For Knitters: RaspberryDyeWorks

These colorful yarns are hand-dyed in Arlington.

Washington-Lee ninth-grader Cassie Smith taught herself to knit just a few years ago and quickly discovered a world of fiber arts beyond pot holders. Today her skills run the gamut from socks to mittens, purses to stuffed animals, cowl-neck scarves to sweaters.

When Smith realized that her output was outpacing her supply budget, she got even more creative. “Hand-dyed yarn is usually kind of pricey,” she says. “I figured if I could dye my own, it would be much less expensive.”So she turned her kitchen into a design lab and began dyeing yarn in large pots, giving her technicolor creations cheeky names such as “A Peacock Ate a Glowstick” and “A Unicorn and a Rainbow Had a Baby.” Each batch is inspired by a place she’s visited, she says, or perhaps the cover art from a favorite book.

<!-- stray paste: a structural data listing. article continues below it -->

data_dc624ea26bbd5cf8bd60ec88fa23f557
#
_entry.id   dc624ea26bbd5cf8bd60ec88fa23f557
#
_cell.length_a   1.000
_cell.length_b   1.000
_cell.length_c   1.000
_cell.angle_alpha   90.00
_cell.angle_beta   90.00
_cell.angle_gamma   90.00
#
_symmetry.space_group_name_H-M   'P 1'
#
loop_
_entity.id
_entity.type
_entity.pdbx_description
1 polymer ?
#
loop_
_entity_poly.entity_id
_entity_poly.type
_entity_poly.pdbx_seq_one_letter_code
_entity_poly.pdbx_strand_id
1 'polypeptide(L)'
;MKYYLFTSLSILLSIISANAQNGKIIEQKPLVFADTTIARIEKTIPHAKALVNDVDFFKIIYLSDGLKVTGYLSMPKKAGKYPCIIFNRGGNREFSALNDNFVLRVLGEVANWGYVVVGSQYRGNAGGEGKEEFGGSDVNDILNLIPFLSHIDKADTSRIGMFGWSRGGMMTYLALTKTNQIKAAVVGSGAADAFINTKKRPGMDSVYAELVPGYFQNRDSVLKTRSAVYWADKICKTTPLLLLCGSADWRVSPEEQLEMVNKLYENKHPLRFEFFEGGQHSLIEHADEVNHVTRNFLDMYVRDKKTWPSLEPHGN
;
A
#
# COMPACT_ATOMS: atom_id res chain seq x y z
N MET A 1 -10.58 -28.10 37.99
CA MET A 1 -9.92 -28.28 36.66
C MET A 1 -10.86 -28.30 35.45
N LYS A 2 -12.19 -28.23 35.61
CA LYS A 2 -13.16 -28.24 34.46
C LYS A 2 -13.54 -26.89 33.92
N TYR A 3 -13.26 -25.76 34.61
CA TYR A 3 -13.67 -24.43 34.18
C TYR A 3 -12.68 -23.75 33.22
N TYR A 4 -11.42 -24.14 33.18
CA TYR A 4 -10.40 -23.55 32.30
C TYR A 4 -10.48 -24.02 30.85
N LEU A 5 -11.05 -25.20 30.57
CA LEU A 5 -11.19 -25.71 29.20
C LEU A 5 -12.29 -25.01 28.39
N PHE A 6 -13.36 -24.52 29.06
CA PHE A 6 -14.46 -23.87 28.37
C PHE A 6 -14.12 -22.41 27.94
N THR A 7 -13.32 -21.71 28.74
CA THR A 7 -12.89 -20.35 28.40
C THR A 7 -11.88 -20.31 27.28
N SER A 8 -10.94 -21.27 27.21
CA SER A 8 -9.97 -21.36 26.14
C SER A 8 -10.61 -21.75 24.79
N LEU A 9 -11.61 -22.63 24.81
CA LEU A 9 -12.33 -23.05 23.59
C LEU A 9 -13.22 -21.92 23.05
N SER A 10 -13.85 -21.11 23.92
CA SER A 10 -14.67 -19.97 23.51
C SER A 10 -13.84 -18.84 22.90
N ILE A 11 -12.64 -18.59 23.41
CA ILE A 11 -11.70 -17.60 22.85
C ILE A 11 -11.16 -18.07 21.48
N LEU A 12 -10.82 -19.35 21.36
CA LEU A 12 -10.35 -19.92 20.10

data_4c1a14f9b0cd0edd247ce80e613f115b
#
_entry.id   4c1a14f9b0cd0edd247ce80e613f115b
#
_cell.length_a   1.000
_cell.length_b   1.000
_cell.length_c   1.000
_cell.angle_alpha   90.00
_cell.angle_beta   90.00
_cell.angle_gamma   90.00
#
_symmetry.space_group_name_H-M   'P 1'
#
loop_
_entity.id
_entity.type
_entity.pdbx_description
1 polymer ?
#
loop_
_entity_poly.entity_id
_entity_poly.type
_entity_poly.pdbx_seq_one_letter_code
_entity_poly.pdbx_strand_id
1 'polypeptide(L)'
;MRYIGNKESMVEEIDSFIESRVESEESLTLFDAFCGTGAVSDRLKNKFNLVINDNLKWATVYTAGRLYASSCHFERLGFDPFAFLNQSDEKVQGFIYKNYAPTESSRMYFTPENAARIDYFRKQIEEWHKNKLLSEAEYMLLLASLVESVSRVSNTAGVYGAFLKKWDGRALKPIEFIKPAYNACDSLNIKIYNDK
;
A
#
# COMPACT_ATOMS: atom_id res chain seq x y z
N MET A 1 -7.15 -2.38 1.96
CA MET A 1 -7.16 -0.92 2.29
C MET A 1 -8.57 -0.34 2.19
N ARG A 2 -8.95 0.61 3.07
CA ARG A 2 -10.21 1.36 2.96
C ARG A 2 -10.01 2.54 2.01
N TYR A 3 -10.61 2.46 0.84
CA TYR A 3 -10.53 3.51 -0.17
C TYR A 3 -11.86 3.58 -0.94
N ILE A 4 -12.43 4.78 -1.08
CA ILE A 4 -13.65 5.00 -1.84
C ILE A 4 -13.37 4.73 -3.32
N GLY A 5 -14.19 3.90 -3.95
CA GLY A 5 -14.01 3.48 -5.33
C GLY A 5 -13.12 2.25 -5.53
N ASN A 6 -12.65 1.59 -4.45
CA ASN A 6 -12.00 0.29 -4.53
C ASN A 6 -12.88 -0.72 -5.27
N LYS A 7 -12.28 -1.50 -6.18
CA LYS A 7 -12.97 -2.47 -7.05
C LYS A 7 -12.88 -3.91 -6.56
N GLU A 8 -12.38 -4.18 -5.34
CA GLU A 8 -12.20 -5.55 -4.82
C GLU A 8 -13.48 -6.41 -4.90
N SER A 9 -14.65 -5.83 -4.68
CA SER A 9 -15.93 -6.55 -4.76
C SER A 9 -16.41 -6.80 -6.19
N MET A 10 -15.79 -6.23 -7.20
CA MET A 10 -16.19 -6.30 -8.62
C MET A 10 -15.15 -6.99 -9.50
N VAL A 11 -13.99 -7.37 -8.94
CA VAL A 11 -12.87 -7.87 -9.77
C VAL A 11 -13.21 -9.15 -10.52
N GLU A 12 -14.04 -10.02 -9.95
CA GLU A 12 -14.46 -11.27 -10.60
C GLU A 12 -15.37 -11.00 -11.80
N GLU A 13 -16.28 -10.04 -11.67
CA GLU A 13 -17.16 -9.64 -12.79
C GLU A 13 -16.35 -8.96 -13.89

“Once I found out that I really enjoyed the dyeing process, I was dyeing yarn faster than I could knit it,” Smith says, “so I decided to sell it.” And that she now does, through her Etsy shop, RaspberryDyeWorks, for $25 a skein. As for her knitted pieces? Those are mostly for friends and family only—although a lucky teacher just might score a handmade thank-you gift at the end of the school year.

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